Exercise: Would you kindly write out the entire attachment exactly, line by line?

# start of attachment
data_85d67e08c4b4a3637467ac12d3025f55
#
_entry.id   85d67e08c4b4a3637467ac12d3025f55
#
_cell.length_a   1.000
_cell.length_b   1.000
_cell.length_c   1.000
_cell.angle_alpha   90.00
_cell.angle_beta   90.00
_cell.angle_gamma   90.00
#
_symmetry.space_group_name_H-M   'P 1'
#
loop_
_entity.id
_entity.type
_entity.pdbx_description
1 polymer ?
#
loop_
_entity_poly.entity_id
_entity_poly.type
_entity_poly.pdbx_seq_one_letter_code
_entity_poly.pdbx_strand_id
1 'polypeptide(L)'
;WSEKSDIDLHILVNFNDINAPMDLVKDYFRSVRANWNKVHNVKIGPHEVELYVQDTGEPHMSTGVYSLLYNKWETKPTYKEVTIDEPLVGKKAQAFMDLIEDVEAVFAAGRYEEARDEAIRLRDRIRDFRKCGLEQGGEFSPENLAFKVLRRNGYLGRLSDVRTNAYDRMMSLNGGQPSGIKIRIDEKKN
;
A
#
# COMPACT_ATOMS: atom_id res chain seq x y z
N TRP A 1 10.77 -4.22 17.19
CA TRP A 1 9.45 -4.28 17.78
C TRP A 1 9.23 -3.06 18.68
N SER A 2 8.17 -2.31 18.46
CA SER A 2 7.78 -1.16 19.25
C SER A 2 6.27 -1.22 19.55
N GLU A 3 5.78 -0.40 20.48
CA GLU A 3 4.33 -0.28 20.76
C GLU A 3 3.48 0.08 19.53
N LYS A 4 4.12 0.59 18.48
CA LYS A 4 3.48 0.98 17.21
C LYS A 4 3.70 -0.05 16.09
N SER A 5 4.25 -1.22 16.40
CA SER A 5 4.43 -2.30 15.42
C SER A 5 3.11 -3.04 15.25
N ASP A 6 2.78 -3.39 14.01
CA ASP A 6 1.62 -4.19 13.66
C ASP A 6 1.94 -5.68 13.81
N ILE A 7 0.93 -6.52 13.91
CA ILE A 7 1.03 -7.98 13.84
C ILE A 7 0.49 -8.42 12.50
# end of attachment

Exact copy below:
data_85d67e08c4b4a3637467ac12d3025f55
#
_entry.id   85d67e08c4b4a3637467ac12d3025f55
#
_cell.length_a   1.000
_cell.length_b   1.000
_cell.length_c   1.000
_cell.angle_alpha   90.00
_cell.angle_beta   90.00
_cell.angle_gamma   90.00
#
_symmetry.space_group_name_H-M   'P 1'
#
loop_
_entity.id
_entity.type
_entity.pdbx_description
1 polymer ?
#
loop_
_entity_poly.entity_id
_entity_poly.type
_entity_poly.pdbx_seq_one_letter_code
_entity_poly.pdbx_strand_id
1 'polypeptide(L)'
;WSEKSDIDLHILVNFNDINAPMDLVKDYFRSVRANWNKVHNVKIGPHEVELYVQDTGEPHMSTGVYSLLYNKWETKPTYKEVTIDEPLVGKKAQAFMDLIEDVEAVFAAGRYEEARDEAIRLRDRIRDFRKCGLEQGGEFSPENLAFKVLRRNGYLGRLSDVRTNAYDRMMSLNGGQPSGIKIRIDEKKN
;
A
#
# COMPACT_ATOMS: atom_id res chain seq x y z
N TRP A 1 10.77 -4.22 17.19
CA TRP A 1 9.45 -4.28 17.78
C TRP A 1 9.23 -3.06 18.68
N SER A 2 8.17 -2.31 18.46
CA SER A 2 7.78 -1.16 19.25
C SER A 2 6.27 -1.22 19.55
N GLU A 3 5.78 -0.40 20.48
CA GLU A 3 4.33 -0.28 20.76
C GLU A 3 3.48 0.08 19.53
N LYS A 4 4.12 0.59 18.48
CA LYS A 4 3.48 0.98 17.21
C LYS A 4 3.70 -0.05 16.09
N SER A 5 4.25 -1.22 16.40
CA SER A 5 4.43 -2.30 15.42
C SER A 5 3.11 -3.04 15.25
N ASP A 6 2.78 -3.39 14.01
CA ASP A 6 1.62 -4.19 13.66
C ASP A 6 1.94 -5.68 13.81
N ILE A 7 0.93 -6.52 13.91
CA ILE A 7 1.03 -7.98 13.84
C ILE A 7 0.49 -8.42 12.50